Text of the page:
The financial crisis of 2008-09 pitched Western economies on to a lower growth path. In recent years growth across the industrialised world has run well below the rates seen in the years before the financial crisis.
The slowdown came much earlier for one major economy. Japan’s post-war boom ended in the early 1990s with a recession and a collapse in the equity market. Since then growth rates have averaged around 1.0 per cent a year, a quarter of the rates seen in the ‘70s and ‘80s.
For most Western countries low growth is a phenomenon of the last ten years. For Japan it has been going on for a quarter of a century, exacerbated by a shrinking and ageing population. The steps Japan is taking to try to bolster activity show how other Western governments could try to tackle their own, more recent, growth problems.
GDP growth is determined by the growth in the number of hours worked and the productivity of workers. Japan is trying to raise both. Japan needs more people to work, and to stay in work until later in life.
Female workforce participation has risen sharply in recent years. More than half of Japanese women now return to work after childbirth, up from 38 per cent in 2010. Female labour force participation has risen above the US for the first time in more than 40 years. However, with a high proportion of Japanese women in part time and non-regular jobs there is significant scope to improve the quality and amount of work available to women – and in so doing raise growth.
Japan’s growing population of older people are the second group that the government is trying to encourage back to work. Rising life expectancy – and Japan’s is the highest in the world – has already raised the effective retirement age. A higher proportion of over-65s are in work in Japan than in any other major industrialised nation. But with 28 per cent of the population aged over 65, roughly double US levels, and with that share rising, the authorities want to do more. The government is increasing the public pension for those who choose to draw it later and is considering raising the retirement age for civil servants.
The most obvious response to an ageing population would be to increase immigration. In Japan this remains controversial. By Western standards Japan is a homogeneous society with a strong cultural identity. Immigration rates have risen but are low, with 2 per cent of Japan’s workforce foreign-born, compared to 17 per cent in the UK. Most foreign workers have no route to permanent settlement. In 2016, the latest year for which data are available, Japan accepted 95,000 permanent immigrants, rather less than Belgium and Austria and fewer than one-tenth of the number accepted by the US or Germany.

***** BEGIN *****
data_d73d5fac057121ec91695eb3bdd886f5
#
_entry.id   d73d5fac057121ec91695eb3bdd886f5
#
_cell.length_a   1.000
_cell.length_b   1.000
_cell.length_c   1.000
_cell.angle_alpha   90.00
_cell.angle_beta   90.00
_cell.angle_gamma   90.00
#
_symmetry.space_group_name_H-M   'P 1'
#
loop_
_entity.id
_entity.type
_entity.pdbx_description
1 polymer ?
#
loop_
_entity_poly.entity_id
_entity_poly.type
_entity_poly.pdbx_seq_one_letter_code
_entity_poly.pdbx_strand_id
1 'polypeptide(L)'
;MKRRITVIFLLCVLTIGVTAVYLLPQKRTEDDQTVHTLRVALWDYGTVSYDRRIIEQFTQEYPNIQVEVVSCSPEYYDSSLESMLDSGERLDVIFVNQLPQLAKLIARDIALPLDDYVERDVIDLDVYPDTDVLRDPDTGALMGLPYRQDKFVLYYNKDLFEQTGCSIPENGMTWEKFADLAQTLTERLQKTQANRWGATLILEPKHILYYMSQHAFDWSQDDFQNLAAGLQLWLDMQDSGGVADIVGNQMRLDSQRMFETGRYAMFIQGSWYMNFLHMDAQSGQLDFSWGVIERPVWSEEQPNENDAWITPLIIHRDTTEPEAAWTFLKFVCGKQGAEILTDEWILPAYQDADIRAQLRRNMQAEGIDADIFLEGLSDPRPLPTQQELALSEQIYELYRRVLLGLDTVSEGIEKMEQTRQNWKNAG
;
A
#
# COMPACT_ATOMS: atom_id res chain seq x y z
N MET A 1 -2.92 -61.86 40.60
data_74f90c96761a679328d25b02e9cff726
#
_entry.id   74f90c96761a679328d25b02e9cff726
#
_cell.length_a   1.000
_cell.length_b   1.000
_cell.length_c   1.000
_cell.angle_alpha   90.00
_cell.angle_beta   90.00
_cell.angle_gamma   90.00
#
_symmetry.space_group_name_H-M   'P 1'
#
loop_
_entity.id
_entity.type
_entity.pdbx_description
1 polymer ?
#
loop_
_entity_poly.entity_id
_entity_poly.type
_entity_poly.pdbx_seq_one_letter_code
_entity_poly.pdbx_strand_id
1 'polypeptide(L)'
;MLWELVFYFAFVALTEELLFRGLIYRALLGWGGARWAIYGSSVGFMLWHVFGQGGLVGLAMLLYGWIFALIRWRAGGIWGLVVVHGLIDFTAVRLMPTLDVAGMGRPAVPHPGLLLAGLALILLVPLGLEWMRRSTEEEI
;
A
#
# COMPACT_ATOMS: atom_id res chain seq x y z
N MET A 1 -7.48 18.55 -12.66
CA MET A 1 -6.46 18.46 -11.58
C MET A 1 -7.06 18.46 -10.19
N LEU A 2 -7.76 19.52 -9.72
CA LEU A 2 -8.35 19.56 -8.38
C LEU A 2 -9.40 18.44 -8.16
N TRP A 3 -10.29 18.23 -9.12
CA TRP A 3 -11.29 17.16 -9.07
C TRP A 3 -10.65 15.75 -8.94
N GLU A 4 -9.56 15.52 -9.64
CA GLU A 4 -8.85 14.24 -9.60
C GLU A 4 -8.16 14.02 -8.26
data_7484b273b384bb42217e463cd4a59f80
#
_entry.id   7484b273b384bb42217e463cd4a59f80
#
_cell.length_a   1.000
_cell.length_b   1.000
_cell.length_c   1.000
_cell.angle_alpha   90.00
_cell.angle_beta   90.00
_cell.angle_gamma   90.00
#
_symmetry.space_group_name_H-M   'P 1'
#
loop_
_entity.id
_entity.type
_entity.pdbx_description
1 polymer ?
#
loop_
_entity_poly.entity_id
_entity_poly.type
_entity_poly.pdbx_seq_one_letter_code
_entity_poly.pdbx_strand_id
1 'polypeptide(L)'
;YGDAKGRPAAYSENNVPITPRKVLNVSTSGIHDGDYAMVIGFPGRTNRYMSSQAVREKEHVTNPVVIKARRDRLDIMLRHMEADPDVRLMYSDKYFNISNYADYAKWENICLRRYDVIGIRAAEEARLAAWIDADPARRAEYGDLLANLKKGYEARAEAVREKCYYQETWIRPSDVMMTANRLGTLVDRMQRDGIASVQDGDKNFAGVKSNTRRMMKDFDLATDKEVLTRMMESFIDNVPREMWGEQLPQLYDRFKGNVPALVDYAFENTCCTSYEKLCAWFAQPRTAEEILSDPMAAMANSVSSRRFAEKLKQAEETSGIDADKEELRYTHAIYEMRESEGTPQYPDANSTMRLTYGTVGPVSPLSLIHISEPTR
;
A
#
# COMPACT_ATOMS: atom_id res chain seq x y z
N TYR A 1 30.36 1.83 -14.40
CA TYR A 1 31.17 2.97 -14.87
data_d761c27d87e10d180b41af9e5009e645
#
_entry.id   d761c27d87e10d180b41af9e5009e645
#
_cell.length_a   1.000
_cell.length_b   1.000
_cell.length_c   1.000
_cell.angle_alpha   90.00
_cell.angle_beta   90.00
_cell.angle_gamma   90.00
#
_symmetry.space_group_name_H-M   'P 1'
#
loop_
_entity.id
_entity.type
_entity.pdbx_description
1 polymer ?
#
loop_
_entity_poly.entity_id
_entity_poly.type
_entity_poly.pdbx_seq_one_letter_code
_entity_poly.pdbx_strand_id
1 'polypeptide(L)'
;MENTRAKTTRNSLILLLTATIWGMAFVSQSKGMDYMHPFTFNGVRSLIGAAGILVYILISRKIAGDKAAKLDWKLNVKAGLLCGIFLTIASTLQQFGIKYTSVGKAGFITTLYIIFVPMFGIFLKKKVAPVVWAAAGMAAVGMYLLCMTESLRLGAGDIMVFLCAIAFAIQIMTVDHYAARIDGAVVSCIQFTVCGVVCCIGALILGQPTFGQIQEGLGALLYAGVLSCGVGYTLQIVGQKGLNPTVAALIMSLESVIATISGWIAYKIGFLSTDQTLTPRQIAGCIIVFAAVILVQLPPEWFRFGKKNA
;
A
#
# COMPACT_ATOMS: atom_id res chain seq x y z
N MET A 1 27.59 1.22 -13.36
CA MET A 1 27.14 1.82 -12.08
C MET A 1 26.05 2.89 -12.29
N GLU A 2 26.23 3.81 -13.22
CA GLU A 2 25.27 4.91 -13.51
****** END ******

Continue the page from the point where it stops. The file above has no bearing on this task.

The climate has changed somewhat in recent years. In December, after bitter debate, Japan’s parliament passed a bill to accept more than 345,000 overseas blue-collar workers into areas of acute labour shortages – albeit for five years and without their families. The bill also created a second visa category, for high-skilled workers who could bring their families to Japan. Immigration seems likely to increase, but to levels far below those in other rich countries and on a very selective basis.
Japan’s government is also trying to raise productivity growth. Part of this lies in shaking up existing ways of doing business. Successful structural reform is the holy grail of economic policy. Mrs Thatcher pulled it off in Britain through privatisation, tax cuts and union reform. Changes to labour regulation in the early 2000s helped transform Germany from a high to a low unemployment country.
Japan wants to reform its labour markets, particularly getting more women into work, liberalise agriculture, cut corporate tax and improve regulation. It’s a sobering rule of structural change that before it creates winners it creates losers. France’s Gilets Jaunes are a manifestation of this rule. There has been no great backlash against reform in Japan, but progress has been slow. Last year the IMF called for the government to reinvigorate its programme of structural reform.
The other great hope for Japan lies in technology. Japan’s factories are highly automated, with robots more prevalent than in virtually anywhere else in the world. The challenge is to repeat this success in the often labour-intensive service sector. (For Western consumers inured to self-service checkouts the prevalence of human lift attendants in Tokyo department stores is both delightful and extravagant.)
Researchers are working to develop robots that can deal with non-routine tasks, from cooking to caring for elderly people and cleaning, where humans beat machines hands down. Japan produces plenty of eye-catching stories of robotic advances. But, as with the famed hotel run by robots which opened in 2014, the reality is sometimes less sensational. Last month the hotel ‘fired’ half its robots for the simple reason they couldn’t do the job, replacing them with people.
In time necessity may yet prove to be the mother of invention. In a land with few migrants, with unemployment at just 2.3 per cent and endemic labour shortages companies are working hard to develop machines to augment and replace humans. Given Japan’s success in factory robots it might seem rash to bet against them.
Japan’s experience confirms that all routes to faster growth are hard. Progress has been patchy and Japan’s growth rate remains lacklustre. Yet the surge in the number of women and older people going out to work demonstrates that change can happen.
Japan has the unfortunate distinction of leading the rich world in terms of challenging demographics and slower productivity growth. The rest of the rich world has similar, if less acute, problems. The success or failure of Japan’s experiment will offer lessons for us all.